Canadian and American hockey players who get a chance to play in the Olympics will quickly realize the night-and-day difference.
Olympic gold medalist Henrik Sedin, who was part of the Sweden team in 2006, said that those in North America will feel that they are playing a totally different sport even if the difference in the size of the rink doesn’t seem much. In fact, the Olympic standard is all but 15 feet bigger.
This is why he explained that it’s not surprising some NHL players struggled with the Olympics competition. In the same vein, those who are used to have much success in the Olympics will find that playing in North American professional leagues is difficult.
“It’s totally different: two different sports,” he said.
raig Ramsey, the coach of the Slovak hockey team, agreed that some players may suffer from culture shock as they find themselves in a bigger ice rink. In the Olympics, the defensemen can take advantage by pushing the player a little bit wider and cutting off all your angles. An experienced goalie also knows all the tricks in cutting the angles of the scorer in the bigger rink.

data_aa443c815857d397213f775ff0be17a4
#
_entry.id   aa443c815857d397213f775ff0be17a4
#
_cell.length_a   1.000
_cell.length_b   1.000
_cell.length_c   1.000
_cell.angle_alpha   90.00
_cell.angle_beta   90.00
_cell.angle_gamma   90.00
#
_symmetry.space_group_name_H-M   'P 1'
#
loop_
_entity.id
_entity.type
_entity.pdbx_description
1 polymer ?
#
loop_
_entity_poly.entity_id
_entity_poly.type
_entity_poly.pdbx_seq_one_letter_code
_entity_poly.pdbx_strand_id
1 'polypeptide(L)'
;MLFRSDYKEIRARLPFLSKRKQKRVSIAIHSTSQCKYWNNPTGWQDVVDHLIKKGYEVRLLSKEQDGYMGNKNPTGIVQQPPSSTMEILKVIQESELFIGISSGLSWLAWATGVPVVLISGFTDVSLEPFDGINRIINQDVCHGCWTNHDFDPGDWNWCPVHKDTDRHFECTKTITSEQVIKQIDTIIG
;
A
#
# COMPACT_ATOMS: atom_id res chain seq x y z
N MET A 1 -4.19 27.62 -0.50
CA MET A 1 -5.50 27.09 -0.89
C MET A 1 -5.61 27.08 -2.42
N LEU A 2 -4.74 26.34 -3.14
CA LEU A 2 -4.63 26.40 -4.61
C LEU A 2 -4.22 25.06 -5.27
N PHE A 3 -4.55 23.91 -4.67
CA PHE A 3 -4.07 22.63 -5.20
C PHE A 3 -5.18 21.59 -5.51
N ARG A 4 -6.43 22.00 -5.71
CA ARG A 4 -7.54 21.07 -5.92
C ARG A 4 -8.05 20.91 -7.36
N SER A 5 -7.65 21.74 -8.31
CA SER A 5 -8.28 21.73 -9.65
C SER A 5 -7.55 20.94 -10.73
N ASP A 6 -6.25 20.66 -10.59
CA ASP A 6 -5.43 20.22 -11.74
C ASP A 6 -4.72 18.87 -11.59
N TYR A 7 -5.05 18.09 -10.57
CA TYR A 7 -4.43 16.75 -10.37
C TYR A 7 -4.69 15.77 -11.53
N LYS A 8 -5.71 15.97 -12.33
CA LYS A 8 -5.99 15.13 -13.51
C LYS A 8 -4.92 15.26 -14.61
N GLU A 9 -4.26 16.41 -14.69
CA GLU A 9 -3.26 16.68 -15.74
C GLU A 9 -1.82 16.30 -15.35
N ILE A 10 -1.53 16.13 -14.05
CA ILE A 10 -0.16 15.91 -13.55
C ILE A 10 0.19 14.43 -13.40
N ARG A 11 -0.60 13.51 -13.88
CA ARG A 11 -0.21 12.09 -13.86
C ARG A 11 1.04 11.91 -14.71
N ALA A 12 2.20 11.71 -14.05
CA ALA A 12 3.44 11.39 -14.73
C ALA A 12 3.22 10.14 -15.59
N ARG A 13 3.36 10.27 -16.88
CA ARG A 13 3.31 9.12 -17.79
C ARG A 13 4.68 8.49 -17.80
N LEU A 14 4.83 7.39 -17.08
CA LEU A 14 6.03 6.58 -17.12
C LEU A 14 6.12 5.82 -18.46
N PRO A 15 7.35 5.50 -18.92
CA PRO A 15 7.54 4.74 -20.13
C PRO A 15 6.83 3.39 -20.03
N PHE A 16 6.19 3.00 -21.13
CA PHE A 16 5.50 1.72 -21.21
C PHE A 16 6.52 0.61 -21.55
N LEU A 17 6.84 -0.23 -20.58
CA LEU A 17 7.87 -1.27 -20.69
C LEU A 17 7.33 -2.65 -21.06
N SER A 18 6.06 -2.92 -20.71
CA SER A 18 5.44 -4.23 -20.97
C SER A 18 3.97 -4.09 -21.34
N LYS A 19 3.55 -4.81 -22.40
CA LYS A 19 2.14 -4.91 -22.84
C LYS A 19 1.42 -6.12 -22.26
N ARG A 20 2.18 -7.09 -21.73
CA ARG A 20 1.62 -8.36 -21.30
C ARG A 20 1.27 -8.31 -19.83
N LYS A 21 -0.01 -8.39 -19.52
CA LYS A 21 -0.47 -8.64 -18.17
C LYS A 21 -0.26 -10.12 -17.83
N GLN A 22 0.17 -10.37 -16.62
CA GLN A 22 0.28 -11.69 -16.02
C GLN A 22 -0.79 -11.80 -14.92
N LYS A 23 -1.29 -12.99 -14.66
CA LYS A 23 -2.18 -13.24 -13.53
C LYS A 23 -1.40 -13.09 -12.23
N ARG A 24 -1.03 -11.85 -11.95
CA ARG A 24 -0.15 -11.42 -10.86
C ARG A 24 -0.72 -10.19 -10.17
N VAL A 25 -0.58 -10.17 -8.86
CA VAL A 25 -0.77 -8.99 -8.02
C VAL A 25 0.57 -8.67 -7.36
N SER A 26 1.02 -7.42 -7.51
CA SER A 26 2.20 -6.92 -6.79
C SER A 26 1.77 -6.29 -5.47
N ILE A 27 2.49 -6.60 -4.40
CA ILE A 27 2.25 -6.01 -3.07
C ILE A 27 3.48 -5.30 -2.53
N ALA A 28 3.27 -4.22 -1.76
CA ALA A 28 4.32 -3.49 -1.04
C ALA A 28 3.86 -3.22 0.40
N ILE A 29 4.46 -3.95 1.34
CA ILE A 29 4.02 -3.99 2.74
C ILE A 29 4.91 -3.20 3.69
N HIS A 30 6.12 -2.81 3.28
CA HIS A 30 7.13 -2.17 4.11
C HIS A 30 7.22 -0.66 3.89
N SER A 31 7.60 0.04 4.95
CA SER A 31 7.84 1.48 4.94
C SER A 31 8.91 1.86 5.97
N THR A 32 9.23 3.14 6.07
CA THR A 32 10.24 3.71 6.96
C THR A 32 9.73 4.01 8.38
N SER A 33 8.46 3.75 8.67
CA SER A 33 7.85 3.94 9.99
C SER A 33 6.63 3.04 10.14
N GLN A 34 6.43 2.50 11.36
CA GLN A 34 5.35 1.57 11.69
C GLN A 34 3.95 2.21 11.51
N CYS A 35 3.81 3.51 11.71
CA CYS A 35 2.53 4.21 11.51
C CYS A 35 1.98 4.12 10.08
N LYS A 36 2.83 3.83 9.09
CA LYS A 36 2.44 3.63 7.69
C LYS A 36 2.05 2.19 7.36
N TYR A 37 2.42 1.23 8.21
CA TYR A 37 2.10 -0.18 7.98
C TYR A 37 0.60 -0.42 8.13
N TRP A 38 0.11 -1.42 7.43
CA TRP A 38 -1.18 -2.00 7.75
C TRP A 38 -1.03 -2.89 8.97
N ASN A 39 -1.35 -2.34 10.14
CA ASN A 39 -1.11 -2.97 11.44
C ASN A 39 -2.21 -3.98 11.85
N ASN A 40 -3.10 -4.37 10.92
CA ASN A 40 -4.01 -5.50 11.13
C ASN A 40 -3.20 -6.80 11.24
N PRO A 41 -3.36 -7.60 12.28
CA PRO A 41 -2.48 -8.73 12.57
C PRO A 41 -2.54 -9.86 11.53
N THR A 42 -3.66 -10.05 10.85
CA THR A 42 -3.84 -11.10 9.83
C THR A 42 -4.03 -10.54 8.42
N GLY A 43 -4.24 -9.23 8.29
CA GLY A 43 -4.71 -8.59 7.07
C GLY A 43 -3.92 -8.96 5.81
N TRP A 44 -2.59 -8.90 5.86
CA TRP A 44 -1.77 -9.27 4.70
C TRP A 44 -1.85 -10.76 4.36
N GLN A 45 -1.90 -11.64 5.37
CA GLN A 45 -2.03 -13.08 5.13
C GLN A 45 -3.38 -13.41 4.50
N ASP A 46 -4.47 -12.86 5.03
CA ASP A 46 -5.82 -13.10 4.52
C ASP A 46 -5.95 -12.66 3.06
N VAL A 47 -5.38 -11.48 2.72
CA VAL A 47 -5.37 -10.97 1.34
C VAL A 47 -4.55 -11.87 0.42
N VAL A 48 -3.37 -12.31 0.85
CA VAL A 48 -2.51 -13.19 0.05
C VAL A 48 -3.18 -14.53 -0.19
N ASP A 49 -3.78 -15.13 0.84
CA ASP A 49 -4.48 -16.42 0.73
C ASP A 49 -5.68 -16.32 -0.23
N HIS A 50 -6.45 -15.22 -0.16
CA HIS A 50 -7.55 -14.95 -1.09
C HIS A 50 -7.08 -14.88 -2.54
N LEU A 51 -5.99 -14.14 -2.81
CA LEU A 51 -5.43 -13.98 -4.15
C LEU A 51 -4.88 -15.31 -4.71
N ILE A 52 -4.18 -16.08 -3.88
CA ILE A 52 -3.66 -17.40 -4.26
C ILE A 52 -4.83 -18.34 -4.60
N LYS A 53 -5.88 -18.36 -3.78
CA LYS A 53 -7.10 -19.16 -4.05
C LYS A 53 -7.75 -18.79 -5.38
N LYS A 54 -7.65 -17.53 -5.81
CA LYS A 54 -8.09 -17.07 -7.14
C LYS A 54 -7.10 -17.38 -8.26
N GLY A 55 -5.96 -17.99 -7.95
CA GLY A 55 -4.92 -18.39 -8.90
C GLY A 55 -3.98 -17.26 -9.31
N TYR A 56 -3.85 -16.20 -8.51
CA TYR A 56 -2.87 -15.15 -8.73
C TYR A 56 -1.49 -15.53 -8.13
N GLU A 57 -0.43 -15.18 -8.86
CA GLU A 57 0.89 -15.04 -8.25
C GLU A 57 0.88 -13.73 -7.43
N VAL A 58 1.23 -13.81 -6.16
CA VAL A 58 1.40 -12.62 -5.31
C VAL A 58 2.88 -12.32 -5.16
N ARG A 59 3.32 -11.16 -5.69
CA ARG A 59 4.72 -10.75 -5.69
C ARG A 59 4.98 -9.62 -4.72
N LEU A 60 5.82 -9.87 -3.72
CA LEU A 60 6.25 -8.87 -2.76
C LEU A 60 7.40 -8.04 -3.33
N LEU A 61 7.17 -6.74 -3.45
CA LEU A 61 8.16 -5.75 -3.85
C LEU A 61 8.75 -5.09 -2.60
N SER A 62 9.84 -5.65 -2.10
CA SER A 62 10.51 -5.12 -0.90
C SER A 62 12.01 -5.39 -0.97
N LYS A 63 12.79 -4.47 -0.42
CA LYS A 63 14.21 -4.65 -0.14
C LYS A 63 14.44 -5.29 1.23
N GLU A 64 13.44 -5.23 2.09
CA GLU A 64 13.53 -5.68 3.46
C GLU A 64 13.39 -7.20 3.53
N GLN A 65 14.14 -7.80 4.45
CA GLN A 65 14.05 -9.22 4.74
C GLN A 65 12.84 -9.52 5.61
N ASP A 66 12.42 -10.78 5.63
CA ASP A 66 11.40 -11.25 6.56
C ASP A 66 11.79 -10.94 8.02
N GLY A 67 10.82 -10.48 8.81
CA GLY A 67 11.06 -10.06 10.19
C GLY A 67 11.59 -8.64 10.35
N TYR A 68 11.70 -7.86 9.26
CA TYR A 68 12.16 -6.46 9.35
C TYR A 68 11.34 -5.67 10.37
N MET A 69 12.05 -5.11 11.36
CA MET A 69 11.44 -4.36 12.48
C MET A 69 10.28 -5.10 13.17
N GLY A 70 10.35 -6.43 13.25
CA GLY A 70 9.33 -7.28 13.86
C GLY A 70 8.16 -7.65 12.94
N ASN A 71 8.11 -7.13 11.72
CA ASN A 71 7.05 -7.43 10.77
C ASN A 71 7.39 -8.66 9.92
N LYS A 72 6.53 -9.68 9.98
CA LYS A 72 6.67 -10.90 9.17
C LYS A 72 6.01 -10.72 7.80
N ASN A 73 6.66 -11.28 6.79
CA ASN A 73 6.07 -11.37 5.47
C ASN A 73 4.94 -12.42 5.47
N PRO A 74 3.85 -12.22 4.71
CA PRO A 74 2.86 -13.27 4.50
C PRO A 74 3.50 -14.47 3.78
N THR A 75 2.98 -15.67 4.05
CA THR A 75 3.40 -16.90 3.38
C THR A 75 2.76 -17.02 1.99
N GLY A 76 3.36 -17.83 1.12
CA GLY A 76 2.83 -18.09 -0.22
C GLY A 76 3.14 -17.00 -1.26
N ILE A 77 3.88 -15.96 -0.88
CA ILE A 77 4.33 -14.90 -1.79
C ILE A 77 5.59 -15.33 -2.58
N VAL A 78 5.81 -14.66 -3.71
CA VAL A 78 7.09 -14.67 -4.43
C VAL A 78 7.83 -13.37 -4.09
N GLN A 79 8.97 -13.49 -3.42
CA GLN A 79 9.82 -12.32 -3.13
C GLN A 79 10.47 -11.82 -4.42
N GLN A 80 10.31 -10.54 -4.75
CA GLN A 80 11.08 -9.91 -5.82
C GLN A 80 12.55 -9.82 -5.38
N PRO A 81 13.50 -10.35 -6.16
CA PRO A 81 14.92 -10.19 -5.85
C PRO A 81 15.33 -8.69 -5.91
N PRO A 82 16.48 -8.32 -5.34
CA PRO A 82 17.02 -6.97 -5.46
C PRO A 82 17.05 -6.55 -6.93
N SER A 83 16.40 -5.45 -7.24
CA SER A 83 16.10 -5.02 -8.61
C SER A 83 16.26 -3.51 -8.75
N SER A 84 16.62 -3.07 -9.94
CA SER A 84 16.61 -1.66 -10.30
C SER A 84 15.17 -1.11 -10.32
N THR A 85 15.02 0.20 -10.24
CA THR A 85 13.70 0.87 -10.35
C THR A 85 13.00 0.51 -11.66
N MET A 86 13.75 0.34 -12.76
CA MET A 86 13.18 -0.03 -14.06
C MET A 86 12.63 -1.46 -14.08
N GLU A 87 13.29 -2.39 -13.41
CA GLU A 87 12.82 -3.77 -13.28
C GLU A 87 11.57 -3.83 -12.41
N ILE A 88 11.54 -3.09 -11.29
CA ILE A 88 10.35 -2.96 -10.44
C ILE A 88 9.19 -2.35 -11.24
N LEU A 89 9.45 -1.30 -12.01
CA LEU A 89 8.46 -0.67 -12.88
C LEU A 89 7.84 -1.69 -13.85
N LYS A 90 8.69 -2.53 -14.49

“It was a hard game because people would be more than willing to beat you (wide) but now they’re 50 feet from the net instead of 40 and there’s a big difference,” Ramsey, who played for the Buffalo Sabres, said.
“It’s not as easy to score as people think,” he added.
Canada won the gold in the 2014 Sochi Olympics but they did so because coach Mike Babcock had the foresight to hire a consultant so his players will acclimatize themselves on the big ice. Still, it wasn’t easy as the team only scored a total of six goals in three-medal rounds.
Center Jamie Benn, who was part of that Canadian team, said they learned how to shrink the ice with smart play. He explained, “You definitely have more time and more space, but in the end it’ll always come back to the middle of the ice.”